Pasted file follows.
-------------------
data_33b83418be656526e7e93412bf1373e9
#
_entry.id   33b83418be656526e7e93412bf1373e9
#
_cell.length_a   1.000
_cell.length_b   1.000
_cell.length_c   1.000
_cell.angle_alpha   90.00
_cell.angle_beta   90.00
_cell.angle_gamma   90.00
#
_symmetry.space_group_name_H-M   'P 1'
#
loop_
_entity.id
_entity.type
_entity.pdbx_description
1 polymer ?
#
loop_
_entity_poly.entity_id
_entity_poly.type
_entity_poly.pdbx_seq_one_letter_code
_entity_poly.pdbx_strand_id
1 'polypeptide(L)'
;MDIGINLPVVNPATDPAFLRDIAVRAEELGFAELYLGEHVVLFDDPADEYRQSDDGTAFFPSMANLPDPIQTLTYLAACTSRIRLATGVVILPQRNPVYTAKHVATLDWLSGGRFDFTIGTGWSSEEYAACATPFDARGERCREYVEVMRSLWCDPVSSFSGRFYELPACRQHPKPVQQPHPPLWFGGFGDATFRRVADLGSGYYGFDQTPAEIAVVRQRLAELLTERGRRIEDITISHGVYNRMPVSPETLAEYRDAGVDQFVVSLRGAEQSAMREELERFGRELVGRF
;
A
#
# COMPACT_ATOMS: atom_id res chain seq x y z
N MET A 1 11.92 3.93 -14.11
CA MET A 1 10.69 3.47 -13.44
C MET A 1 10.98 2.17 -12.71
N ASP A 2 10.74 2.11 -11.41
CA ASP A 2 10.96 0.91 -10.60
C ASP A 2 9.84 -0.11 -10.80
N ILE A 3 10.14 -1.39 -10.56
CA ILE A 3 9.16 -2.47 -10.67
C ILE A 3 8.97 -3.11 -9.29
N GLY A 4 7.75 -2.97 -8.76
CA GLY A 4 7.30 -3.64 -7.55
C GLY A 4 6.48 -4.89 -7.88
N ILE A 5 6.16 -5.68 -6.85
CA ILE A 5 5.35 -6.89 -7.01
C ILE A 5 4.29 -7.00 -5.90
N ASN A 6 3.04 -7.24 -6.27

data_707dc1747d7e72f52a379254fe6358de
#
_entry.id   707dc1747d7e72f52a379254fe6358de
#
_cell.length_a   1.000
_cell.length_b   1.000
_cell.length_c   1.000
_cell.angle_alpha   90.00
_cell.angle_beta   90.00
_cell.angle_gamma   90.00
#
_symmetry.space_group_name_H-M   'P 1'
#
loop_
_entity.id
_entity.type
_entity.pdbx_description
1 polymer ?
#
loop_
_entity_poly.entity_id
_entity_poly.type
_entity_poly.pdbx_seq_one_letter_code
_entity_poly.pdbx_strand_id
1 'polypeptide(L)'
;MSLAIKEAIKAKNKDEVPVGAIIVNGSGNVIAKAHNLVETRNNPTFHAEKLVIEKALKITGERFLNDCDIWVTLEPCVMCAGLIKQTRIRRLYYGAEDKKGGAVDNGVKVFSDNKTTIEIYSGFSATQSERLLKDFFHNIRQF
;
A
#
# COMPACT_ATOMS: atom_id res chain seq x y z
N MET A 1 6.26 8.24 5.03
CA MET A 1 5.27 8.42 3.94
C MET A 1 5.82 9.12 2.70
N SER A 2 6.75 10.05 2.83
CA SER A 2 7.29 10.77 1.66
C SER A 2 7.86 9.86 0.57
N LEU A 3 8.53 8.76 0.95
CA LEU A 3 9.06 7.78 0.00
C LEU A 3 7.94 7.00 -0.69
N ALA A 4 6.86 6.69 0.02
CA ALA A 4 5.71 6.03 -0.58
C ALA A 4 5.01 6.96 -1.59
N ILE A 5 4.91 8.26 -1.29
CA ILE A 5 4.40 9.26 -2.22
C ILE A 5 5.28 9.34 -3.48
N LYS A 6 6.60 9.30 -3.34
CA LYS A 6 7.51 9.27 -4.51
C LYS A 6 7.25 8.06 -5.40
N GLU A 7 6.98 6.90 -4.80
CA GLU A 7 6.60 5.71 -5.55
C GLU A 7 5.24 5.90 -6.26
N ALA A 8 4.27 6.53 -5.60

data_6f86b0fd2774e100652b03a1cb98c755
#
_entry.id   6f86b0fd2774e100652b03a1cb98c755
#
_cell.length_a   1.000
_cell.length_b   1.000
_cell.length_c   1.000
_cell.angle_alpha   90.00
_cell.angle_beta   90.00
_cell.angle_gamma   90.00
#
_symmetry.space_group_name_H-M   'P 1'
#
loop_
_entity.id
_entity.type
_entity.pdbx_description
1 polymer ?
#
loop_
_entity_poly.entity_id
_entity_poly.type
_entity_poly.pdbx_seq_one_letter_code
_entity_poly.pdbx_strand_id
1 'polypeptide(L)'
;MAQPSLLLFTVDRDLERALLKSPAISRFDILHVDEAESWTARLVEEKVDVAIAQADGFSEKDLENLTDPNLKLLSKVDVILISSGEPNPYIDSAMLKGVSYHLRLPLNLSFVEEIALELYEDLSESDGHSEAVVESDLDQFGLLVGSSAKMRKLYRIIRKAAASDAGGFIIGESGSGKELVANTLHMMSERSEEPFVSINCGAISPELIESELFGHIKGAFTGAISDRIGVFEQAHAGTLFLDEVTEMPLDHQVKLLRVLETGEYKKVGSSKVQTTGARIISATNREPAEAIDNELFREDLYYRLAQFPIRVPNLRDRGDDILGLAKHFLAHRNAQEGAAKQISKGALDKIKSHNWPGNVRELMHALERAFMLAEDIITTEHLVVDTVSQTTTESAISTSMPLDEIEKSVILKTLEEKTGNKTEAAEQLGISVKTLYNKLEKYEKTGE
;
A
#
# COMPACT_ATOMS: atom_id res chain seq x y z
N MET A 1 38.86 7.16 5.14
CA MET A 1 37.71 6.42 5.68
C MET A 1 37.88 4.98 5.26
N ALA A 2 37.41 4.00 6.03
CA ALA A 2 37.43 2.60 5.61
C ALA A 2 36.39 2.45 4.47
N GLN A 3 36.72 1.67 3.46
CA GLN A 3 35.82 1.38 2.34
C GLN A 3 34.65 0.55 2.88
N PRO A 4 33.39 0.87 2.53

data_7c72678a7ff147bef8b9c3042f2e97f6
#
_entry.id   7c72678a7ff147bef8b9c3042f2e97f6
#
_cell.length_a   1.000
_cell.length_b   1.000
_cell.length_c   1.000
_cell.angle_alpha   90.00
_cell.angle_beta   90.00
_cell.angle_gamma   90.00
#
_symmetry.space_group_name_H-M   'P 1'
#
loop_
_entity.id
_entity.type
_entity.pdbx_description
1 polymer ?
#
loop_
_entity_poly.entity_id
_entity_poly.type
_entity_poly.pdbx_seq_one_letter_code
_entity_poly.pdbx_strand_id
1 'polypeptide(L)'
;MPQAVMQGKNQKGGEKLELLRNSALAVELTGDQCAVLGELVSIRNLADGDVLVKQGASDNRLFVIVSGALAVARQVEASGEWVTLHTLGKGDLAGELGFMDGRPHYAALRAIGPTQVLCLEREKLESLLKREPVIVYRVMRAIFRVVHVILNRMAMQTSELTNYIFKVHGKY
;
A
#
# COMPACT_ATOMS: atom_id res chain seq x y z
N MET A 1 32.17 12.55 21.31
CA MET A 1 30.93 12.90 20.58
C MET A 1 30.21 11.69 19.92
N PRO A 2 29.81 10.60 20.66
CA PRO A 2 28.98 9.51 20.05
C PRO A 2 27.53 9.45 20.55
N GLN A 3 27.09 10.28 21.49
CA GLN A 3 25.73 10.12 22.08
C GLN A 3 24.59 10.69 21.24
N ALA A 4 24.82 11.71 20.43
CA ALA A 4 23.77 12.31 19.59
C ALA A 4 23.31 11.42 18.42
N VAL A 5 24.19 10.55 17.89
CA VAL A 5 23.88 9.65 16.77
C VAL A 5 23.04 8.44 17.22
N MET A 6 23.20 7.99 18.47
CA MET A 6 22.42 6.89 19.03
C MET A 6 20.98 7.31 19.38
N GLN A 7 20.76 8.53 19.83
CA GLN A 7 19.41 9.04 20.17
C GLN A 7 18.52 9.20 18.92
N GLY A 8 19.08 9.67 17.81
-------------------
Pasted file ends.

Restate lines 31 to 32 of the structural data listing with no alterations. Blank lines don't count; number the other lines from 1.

N MET A 1 11.92 3.93 -14.11
CA MET A 1 10.69 3.47 -13.44